Traction is growing for one of the few ideas left for peace in Syria’s civil war: Work out a series of local cease-fires to try to quiet the bloodiest fronts around the country, without tackling the core issues of the conflict between President Bashar Assad’s government and the rebels.
The U.N. envoy to Syria called Tuesday for such an incremental truce in the northern city of Aleppo as a building block for more — an idea that Assad has said is “worth studying.”
The Islamic State group’s onslaught has given greater urgency to finding some sort of solution for the nearly-four-year-old conflict. But reaching even small-scale truces in the fragmented country of multiple, divided fighting forces could be a near impossible task.
Staffan de Mistura is the third U.N. envoy to try to mediate a solution to the Syrian war. Previous peace initiatives and cease-fire attempts brokered by veteran U.N. diplomats Kofi Annan and Lakhdar Brahimi all ended in failure, including the brief deployment of a U.N. monitoring mission and two rounds of peace talks in Geneva earlier this year meant to discuss a political transition.
Since then, the situation has become infinitely more complicated with the growing influence of extremist groups like Islamic State and the al-Qaida-linked Nusra Front, and U.S. airstrikes targeting terrorists in the country.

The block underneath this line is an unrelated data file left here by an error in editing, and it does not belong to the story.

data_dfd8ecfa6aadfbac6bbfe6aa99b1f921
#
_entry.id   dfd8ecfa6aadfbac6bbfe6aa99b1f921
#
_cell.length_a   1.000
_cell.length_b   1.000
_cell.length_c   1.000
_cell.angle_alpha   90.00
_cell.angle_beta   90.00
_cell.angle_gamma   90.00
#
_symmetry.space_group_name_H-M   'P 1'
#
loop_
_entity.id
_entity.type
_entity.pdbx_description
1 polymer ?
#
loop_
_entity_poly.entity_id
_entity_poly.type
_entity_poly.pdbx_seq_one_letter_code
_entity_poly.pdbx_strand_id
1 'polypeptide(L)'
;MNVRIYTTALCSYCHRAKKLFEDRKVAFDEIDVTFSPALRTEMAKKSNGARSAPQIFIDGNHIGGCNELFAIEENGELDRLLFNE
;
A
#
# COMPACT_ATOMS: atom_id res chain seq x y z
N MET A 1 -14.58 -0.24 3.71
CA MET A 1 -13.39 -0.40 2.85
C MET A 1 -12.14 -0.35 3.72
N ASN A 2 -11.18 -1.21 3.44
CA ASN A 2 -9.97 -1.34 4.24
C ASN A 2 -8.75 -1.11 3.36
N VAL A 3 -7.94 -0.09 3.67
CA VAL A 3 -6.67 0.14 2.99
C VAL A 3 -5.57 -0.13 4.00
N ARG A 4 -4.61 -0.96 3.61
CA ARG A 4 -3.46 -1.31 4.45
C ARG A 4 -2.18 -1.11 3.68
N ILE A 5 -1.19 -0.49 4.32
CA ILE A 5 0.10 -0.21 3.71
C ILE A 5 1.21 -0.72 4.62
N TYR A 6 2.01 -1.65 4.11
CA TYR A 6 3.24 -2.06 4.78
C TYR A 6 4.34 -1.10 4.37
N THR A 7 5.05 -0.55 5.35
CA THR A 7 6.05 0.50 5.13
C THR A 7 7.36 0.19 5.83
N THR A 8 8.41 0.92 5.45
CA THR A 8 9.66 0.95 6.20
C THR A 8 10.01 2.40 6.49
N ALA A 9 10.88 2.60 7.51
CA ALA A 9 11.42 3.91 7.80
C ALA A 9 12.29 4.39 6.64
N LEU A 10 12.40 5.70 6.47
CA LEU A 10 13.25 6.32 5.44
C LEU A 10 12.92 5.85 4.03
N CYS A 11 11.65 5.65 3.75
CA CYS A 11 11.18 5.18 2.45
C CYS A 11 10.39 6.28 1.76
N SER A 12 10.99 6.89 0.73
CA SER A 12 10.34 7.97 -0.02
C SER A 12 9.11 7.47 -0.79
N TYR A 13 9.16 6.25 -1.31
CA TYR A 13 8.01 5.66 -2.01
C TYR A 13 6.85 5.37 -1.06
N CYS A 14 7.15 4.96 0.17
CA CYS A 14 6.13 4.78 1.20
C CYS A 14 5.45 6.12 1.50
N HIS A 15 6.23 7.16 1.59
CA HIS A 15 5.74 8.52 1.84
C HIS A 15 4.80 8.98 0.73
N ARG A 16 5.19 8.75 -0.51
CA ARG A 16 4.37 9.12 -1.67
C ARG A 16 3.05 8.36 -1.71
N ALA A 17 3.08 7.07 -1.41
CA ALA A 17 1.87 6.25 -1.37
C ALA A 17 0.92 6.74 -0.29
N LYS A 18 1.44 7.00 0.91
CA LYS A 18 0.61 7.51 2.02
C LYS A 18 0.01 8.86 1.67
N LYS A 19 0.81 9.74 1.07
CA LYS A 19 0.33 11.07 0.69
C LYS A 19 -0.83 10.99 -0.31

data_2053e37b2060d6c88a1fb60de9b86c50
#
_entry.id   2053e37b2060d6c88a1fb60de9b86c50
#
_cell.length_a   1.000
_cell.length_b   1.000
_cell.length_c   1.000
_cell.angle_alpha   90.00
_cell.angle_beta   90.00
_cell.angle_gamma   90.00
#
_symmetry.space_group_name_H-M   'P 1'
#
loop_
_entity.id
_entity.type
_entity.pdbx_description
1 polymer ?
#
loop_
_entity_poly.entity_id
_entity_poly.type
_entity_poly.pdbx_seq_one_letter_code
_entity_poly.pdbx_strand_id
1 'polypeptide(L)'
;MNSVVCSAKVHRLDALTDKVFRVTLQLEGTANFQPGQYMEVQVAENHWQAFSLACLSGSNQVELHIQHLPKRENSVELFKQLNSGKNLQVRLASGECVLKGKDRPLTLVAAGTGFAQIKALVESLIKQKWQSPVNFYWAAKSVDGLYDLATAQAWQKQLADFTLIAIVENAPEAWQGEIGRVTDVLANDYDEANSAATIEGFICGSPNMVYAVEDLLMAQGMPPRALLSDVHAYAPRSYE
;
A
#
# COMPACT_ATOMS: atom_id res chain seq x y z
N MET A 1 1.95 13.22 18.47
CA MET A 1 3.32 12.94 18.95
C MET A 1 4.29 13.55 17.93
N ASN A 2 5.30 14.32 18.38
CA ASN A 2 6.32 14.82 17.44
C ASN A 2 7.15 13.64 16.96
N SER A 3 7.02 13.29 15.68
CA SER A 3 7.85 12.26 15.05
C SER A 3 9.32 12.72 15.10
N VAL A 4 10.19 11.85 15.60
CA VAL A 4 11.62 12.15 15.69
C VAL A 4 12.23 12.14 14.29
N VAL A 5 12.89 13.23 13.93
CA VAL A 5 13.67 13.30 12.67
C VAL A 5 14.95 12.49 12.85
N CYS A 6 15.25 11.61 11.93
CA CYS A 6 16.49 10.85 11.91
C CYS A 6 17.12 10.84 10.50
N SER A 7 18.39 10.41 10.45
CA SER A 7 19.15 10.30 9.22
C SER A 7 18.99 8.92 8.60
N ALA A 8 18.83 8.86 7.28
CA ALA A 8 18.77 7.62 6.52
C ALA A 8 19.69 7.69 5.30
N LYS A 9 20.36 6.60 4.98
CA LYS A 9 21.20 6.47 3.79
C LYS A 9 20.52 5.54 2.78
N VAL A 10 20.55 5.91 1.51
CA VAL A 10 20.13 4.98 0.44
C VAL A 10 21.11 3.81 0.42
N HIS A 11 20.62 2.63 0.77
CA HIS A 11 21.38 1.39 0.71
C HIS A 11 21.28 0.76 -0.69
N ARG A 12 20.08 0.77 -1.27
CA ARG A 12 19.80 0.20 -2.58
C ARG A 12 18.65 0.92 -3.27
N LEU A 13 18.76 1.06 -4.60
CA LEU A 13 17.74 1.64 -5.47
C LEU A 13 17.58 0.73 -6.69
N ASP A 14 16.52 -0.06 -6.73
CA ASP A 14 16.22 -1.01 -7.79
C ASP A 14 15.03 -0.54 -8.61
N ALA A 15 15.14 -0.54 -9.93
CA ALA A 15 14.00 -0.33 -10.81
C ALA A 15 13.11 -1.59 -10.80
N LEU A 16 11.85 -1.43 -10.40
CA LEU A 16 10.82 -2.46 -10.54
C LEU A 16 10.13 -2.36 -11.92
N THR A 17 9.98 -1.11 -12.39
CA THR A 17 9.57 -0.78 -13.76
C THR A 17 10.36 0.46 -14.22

On Tuesday, de Mistura suggested “freezing” the conflict, starting with Aleppo, the last major metropolis where mainstream rebels fighting to topple Assad hold large areas.
“That means stop fighting, stop fighting. No one moves from where they are,” the U.N. envoy told a news conference in the Syrian capital, Damascus. This would not be a substitute for a political solution but could become a “building block” for an eventual political process, de Mistura said.
He did not elaborate on how the freeze could come about. Much of Aleppo, Syria’s largest city and once-vibrant commercial center, is in ruins. Rebel-held areas in the eastern part of the city are pulverized and abandoned after thousands were killed in government bombings. Rebels there are under attack from advancing government forces and increasingly feel squeezed by approaching Islamic State trying to take nearby communities. Residents in the government-held west live in fear of shelling and explosions even as they try to go about their daily business.
Opposition activists said local truces would only help Assad unless they were part of a comprehensive political solution to a war that has killed some 200,000 people and displaced millions of people since March 2011.
Al-Shafi, the Aleppo-based activist, said he thought a truce was now irrelevant after the destruction wrought on Aleppo.
“After all those barrel [bombs] and 40,000 people dead, it’s not just too late. Aleppo’s finished,” he said.